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Garden railroad electrical questions and answers

The most commonly asked questions about electricity for large-scale railroaders
RELATED TOPICS: BEGINNER
Won't I get electrocuted if I run electricity outdoors?

No. Our trains, like those in the smaller scales, run on low-voltage DC, usually 18-24V. Thus, it is perfectly safe to run your trains outdoors, even in the rain or snow.

However, the power pack should be kept indoors at all times and should be connected to the mains via a ground-fault circuit interrupter (GFCI), which is available at your hardware store. That way, should something malfunction within the powerpack (unlikely), the breaker in the GFCI will trip and all will be well.

What alternatives are there to running electricity through the rails?

There are several. One of the most attractive to many is live steam. Another alternative is battery power. This can be anything from a couple of AA cells running a tiny locomotive with a 3V motor and an on/off switch, to sophisticated gel cells or NiCads backfeeding power into an engine via a radio-control system designed specifically for trains.

Then there are the more obscure forms of power, like clockwork and rubberband power. Those won't be discussed here.

Can I use an overhead wire for electric traction operation?

Yes, it is as feasible outdoors as in. You must remember not to trip over the lines, and in some areas protection from animals and children might be necessary.

How do I maintain electrical continuity across rail joiners?

The best way is by using jumper wires across the joint. Use braided wire and give it a little loop so it can flex as the track expands and contracts in the sun and seasons. If you are using brass rail, solder the jumper directly to the rail an inch or so on either side of the joiner. Use a really big soldering iron, say 250 watts.

If you are using stainless or aluminum rail, tin the ends of the jumper wires and screw them to the rails with stainless-steel screws. You can also use a dielectric grease, available at hardware and automotive stores, in the rail joiners, but this is only a temporary solution.

Rail joints can also be soldered, but if you solder your entire line into a monobloc, you run the risk of damage by excessive movement of the track. It can't "breathe" if it doesn't have a lot of flexible joints.

What about radio control?

Radio control (R/C) is not only possible, it is becoming a widely accepted means of controlling large-scale trains. Several manufacturers offer R/C gear designed specifically for use with trains. The way R/C works is relatively simple in theory. You must have a transmitter (Tx) to send the signals and a receiver (Rx) to receive them.

The transmitter is most often a hand-held device that can range in size from a pack of cigarettes to a small hard-bound book. Batteries are carried in the transmitter to give it power. These can be regular alkaline batteries or rechargeables, usually nicads (nickel-cadmium).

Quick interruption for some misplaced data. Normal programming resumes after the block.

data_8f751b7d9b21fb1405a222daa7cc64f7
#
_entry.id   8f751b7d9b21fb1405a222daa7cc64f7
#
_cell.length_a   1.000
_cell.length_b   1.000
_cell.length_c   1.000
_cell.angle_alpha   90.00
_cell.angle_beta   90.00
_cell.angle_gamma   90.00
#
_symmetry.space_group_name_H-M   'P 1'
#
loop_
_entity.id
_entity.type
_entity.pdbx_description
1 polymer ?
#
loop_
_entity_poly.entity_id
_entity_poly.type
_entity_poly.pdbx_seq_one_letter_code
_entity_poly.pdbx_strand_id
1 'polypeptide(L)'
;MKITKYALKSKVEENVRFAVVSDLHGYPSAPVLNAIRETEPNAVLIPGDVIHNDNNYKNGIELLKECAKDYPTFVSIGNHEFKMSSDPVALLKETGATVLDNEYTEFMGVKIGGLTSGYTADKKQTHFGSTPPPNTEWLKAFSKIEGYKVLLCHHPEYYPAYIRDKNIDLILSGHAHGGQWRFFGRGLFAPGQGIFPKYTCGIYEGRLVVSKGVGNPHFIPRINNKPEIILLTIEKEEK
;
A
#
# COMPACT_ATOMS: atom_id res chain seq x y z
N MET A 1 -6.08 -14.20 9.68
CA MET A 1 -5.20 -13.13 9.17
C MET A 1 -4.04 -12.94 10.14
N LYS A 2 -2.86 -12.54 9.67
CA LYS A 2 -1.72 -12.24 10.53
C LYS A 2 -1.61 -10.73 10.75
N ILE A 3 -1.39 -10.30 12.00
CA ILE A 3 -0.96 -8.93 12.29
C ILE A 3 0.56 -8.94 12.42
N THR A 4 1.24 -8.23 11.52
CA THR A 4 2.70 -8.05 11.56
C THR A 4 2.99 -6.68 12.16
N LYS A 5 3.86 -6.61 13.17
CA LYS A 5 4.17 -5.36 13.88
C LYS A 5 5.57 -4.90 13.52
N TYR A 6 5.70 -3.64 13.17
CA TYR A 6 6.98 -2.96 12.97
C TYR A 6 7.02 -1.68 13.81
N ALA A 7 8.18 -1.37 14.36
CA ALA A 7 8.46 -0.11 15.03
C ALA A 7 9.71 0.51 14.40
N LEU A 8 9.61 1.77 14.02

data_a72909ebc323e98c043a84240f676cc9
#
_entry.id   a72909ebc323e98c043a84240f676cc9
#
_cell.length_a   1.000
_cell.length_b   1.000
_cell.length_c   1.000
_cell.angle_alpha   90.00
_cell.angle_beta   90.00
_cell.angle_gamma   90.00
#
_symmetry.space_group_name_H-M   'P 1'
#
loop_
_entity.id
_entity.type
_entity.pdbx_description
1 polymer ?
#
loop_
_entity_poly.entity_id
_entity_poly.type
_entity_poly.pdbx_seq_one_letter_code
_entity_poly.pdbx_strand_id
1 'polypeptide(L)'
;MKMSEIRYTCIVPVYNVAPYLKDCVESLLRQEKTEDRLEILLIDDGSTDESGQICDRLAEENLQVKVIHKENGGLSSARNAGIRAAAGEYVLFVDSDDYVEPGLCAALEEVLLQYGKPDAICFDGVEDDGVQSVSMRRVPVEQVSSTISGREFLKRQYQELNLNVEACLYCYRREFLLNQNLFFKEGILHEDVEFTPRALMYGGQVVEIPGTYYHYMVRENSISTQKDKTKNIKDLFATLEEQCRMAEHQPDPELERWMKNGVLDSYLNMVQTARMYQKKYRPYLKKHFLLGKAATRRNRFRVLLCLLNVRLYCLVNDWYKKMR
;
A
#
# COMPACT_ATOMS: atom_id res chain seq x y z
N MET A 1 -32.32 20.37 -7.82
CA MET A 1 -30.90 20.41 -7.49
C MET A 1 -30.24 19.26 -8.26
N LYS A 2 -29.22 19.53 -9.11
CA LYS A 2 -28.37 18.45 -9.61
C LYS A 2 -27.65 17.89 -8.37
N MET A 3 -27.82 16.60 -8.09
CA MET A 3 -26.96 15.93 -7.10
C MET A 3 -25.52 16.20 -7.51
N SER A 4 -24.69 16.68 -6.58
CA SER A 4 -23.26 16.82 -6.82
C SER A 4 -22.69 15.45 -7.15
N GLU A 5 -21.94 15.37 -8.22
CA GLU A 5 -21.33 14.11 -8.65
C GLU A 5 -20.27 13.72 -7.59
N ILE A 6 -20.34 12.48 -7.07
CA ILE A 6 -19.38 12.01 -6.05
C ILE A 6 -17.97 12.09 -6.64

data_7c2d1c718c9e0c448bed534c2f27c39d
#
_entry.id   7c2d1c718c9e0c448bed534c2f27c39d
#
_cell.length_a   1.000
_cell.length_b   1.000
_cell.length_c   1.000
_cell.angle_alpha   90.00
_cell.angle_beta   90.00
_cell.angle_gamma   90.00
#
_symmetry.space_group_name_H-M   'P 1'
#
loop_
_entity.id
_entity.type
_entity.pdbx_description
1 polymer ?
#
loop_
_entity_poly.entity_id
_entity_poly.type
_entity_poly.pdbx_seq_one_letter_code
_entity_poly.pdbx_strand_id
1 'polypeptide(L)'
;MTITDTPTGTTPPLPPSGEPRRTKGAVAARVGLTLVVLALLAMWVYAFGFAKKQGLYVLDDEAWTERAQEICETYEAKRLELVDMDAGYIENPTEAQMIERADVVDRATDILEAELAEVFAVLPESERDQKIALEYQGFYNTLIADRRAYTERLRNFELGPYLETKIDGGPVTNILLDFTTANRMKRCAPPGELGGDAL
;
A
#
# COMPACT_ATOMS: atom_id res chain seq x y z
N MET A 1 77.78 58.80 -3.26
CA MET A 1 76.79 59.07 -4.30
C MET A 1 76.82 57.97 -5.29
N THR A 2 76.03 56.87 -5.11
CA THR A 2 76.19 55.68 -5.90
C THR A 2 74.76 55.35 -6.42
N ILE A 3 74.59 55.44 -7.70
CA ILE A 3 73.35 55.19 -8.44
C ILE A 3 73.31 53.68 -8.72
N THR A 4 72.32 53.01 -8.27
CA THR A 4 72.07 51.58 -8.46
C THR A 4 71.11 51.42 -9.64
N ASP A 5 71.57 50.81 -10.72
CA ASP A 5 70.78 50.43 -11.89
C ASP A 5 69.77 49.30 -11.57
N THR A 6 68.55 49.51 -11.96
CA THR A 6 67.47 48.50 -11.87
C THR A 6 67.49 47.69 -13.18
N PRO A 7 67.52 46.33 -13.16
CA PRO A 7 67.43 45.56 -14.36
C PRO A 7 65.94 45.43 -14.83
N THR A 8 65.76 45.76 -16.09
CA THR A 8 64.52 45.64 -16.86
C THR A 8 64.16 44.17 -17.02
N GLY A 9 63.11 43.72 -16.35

The receiver is usually (though not always) carried onboard the train. It requires batteries to run it as well. A second, much larger battery (or batteries) is required to run the motor(s) in the locomotive. Many modern-day R/C sets have a built-in battery-elimination circuit (BEC) that allows you to do away with the receiver's batteries. The receiver will then run off the same batteries that power the engine.

The receiver translates commands from the transmitter to a circuit through with power to the motor travels. This circuit controls the polarity of the electricity -- and hence the direction of travel -- and the amount of power delivered to the motor, or the speed of the engine.

Large locomotives may have enough room onboard to carry both batteries and electronics. Smaller locomotives, however, must carry their gear in a car more-or-less permanently coupled to the engine. LGB locomotives that are equipped with lighting outlets (which includes most of them) can quickly and easily be radio controlled. The R/C gear is carried in a boxcar (for instance) and the leads that would normally be tied into the motor are plugged into the lighting outlet. Power is then backfed into the engine.

The locomotive should be disabled so that it cannot receive power from the rails. Sliding pickups and wheel brushes should be removed. Otherwise, you are not only backfeeding power into the engine, but into the whole track system as well, and any other trains on the line might be affected. On the more sophisticated LGB locomotives, it might be possible to damage some of the engine's internal circuitry by doing this, so check with the manufacturer first.

Very sophisticated R/C systems, like Locolinc, are now emerging. These can control not only multiple trains independently, but switches, lighting, and just about anything else you can think of as well.

Remote Control Systems of Australia has a unit designed to R/C track-powered trains. This unit is wired into the system between the power pack and the track. Full power is fed from the pack to the receiver, which then varies the voltage and polarity to the track via the hand-held transmitter. This is a useful system for those who wish to have track power, but don't want to be tied down to the spot where the power pack sits.

Many (but not all) live-steam locomotives can also be radio controlled. Some, like those made by Roundhouse Engineering, come with the radio factory installed. The principle is much the same as with electric engines, but instead of a circuit that varies the power, the receiver is hooked up to a mechanical servo that physically opens and closes the throttle and actuates the valve gear.

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